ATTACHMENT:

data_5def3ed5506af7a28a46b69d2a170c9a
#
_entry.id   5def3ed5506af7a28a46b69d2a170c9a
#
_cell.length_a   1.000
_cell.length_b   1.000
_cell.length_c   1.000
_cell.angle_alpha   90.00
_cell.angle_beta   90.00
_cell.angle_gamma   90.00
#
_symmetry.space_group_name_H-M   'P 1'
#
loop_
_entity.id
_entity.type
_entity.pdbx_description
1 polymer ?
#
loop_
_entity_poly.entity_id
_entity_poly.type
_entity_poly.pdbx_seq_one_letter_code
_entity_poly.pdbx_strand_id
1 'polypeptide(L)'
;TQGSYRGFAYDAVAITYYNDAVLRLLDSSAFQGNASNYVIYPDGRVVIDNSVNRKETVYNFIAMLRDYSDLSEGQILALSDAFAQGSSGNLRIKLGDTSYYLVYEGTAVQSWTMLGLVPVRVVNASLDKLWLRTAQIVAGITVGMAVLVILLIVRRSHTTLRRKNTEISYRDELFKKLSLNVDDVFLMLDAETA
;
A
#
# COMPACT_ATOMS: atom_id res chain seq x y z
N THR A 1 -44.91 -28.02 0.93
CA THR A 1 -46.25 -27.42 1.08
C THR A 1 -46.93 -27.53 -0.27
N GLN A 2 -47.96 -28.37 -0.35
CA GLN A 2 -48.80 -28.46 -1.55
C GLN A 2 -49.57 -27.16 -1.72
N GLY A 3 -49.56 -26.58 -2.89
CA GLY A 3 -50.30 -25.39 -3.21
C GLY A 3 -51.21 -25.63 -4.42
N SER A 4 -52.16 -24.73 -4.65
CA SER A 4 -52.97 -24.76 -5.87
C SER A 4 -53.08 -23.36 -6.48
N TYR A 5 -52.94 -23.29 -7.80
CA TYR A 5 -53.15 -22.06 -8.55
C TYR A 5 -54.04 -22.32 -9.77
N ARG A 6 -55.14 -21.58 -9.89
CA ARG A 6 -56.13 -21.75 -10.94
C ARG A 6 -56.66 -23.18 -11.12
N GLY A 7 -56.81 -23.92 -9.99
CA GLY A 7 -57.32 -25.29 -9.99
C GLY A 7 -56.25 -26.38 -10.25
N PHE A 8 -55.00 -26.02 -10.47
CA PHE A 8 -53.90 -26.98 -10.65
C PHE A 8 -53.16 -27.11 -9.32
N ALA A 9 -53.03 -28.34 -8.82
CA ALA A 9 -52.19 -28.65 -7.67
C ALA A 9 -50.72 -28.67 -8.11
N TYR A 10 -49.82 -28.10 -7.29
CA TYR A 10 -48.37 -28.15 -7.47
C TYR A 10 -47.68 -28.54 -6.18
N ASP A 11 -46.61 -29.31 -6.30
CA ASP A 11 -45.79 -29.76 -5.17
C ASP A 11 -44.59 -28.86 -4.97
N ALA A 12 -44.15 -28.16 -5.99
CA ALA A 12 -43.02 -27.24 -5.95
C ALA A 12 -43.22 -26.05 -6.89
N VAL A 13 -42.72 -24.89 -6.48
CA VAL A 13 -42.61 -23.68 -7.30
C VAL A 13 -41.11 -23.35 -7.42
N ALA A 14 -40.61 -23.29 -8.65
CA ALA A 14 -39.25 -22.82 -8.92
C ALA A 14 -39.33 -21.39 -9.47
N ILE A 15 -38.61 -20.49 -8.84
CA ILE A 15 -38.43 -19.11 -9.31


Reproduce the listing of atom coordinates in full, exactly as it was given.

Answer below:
data_5def3ed5506af7a28a46b69d2a170c9a
#
_entry.id   5def3ed5506af7a28a46b69d2a170c9a
#
_cell.length_a   1.000
_cell.length_b   1.000
_cell.length_c   1.000
_cell.angle_alpha   90.00
_cell.angle_beta   90.00
_cell.angle_gamma   90.00
#
_symmetry.space_group_name_H-M   'P 1'
#
loop_
_entity.id
_entity.type
_entity.pdbx_description
1 polymer ?
#
loop_
_entity_poly.entity_id
_entity_poly.type
_entity_poly.pdbx_seq_one_letter_code
_entity_poly.pdbx_strand_id
1 'polypeptide(L)'
;TQGSYRGFAYDAVAITYYNDAVLRLLDSSAFQGNASNYVIYPDGRVVIDNSVNRKETVYNFIAMLRDYSDLSEGQILALSDAFAQGSSGNLRIKLGDTSYYLVYEGTAVQSWTMLGLVPVRVVNASLDKLWLRTAQIVAGITVGMAVLVILLIVRRSHTTLRRKNTEISYRDELFKKLSLNVDDVFLMLDAETA
;
A
#
# COMPACT_ATOMS: atom_id res chain seq x y z
N THR A 1 -44.91 -28.02 0.93
CA THR A 1 -46.25 -27.42 1.08
C THR A 1 -46.93 -27.53 -0.27
N GLN A 2 -47.96 -28.37 -0.35
CA GLN A 2 -48.80 -28.46 -1.55
C GLN A 2 -49.57 -27.16 -1.72
N GLY A 3 -49.56 -26.58 -2.89
CA GLY A 3 -50.30 -25.39 -3.21
C GLY A 3 -51.21 -25.63 -4.42
N SER A 4 -52.16 -24.73 -4.65
CA SER A 4 -52.97 -24.76 -5.87
C SER A 4 -53.08 -23.36 -6.48
N TYR A 5 -52.94 -23.29 -7.80
CA TYR A 5 -53.15 -22.06 -8.55
C TYR A 5 -54.04 -22.32 -9.77
N ARG A 6 -55.14 -21.58 -9.89
CA ARG A 6 -56.13 -21.75 -10.94
C ARG A 6 -56.66 -23.18 -11.12
N GLY A 7 -56.81 -23.92 -9.99
CA GLY A 7 -57.32 -25.29 -9.99
C GLY A 7 -56.25 -26.38 -10.25
N PHE A 8 -55.00 -26.02 -10.47
CA PHE A 8 -53.90 -26.98 -10.65
C PHE A 8 -53.16 -27.11 -9.32
N ALA A 9 -53.03 -28.34 -8.82
CA ALA A 9 -52.19 -28.65 -7.67
C ALA A 9 -50.72 -28.67 -8.11
N TYR A 10 -49.82 -28.10 -7.29
CA TYR A 10 -48.37 -28.15 -7.47
C TYR A 10 -47.68 -28.54 -6.18
N ASP A 11 -46.61 -29.31 -6.30
CA ASP A 11 -45.79 -29.76 -5.17
C ASP A 11 -44.59 -28.86 -4.97
N ALA A 12 -44.15 -28.16 -5.99
CA ALA A 12 -43.02 -27.24 -5.95
C ALA A 12 -43.22 -26.05 -6.89
N VAL A 13 -42.72 -24.89 -6.48
CA VAL A 13 -42.61 -23.68 -7.30
C VAL A 13 -41.11 -23.35 -7.42
N ALA A 14 -40.61 -23.29 -8.65
CA ALA A 14 -39.25 -22.82 -8.92
C ALA A 14 -39.33 -21.39 -9.47
N ILE A 15 -38.61 -20.49 -8.84
CA ILE A 15 -38.43 -19.11 -9.31